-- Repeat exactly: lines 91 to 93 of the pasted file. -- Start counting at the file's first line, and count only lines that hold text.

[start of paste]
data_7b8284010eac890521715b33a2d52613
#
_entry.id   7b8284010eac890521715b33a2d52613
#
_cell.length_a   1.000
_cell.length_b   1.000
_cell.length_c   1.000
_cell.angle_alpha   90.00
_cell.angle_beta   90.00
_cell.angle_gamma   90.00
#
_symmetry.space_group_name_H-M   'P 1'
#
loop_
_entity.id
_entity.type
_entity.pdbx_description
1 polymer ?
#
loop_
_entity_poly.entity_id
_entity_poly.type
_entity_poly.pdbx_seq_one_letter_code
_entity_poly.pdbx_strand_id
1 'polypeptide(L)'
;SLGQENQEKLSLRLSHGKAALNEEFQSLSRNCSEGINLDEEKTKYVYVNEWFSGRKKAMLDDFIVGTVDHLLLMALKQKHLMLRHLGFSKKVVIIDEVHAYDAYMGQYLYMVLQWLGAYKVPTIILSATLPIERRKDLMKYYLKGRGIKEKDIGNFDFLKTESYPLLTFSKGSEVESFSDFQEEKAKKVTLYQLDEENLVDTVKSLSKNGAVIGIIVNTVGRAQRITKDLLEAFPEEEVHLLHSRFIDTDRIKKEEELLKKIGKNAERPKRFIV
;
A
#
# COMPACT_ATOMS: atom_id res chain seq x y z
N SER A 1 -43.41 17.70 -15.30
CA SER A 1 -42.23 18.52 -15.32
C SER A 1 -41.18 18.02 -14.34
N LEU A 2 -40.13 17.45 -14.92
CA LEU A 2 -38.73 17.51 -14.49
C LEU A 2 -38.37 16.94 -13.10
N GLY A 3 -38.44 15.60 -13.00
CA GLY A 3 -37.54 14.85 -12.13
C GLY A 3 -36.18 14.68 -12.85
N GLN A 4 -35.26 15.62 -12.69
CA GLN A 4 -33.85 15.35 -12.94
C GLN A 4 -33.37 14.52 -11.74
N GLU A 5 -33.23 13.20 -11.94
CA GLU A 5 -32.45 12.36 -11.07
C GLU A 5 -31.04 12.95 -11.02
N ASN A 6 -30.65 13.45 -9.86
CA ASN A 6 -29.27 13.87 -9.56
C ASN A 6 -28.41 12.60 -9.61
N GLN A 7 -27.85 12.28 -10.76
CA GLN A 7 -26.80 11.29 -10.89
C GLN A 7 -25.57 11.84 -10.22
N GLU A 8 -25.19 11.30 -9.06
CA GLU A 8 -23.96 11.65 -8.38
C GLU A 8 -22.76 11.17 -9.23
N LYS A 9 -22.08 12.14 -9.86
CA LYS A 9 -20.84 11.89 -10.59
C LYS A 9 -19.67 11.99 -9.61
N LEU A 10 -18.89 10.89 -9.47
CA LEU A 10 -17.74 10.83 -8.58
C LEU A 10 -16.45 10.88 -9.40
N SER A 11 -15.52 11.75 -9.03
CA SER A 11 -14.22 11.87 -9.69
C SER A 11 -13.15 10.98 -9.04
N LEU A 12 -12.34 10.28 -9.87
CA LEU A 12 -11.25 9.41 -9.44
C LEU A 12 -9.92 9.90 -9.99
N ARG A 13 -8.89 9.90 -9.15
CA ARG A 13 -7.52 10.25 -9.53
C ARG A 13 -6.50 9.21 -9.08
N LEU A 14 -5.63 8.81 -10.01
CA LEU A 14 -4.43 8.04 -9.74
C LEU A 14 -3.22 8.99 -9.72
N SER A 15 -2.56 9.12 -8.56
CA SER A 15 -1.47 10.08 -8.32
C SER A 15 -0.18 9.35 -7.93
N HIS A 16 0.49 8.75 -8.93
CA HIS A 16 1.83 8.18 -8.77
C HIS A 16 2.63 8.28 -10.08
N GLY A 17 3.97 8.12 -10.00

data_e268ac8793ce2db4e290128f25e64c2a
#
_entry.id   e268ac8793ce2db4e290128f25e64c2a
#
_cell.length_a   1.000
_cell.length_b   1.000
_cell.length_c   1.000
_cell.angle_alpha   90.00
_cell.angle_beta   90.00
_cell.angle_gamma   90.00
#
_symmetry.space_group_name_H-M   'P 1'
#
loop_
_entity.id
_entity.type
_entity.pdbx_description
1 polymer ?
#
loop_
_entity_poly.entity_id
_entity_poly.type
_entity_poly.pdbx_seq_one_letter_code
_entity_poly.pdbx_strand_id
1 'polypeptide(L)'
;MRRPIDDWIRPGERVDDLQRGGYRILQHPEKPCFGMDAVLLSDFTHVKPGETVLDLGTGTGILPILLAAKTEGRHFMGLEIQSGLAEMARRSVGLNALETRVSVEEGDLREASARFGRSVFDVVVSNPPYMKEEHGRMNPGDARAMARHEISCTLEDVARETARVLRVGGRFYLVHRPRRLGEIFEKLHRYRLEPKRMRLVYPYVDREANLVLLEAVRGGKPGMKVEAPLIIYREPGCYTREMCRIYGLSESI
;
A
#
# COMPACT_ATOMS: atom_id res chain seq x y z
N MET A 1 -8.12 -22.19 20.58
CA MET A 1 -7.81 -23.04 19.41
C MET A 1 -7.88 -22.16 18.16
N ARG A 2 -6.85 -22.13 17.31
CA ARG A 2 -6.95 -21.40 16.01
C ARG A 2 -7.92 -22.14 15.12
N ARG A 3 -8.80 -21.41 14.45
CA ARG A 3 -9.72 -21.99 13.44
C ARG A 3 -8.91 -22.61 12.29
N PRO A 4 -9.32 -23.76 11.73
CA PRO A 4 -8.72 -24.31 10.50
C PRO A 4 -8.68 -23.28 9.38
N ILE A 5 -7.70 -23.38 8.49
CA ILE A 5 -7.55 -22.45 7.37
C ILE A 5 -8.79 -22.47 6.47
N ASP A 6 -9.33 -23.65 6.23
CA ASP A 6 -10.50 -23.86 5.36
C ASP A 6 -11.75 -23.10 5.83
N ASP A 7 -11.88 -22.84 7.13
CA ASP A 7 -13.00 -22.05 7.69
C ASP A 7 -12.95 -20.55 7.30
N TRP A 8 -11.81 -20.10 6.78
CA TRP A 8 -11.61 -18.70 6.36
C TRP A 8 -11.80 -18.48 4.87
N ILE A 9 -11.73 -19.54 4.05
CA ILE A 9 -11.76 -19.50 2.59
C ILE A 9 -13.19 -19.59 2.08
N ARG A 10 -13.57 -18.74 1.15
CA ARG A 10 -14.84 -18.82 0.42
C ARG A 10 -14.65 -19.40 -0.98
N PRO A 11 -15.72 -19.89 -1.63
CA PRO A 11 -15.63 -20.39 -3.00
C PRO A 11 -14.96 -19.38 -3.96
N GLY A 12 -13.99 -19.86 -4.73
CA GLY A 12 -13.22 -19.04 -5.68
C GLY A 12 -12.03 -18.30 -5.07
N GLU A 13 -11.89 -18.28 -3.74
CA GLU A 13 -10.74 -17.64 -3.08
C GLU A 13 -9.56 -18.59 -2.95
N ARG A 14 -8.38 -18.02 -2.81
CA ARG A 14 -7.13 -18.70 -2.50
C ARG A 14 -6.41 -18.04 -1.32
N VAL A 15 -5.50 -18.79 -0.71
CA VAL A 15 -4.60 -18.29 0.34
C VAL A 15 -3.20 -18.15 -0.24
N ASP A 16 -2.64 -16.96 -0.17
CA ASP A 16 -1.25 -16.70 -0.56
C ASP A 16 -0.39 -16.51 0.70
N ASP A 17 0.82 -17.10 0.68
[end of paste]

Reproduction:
_symmetry.space_group_name_H-M   'P 1'
#
loop_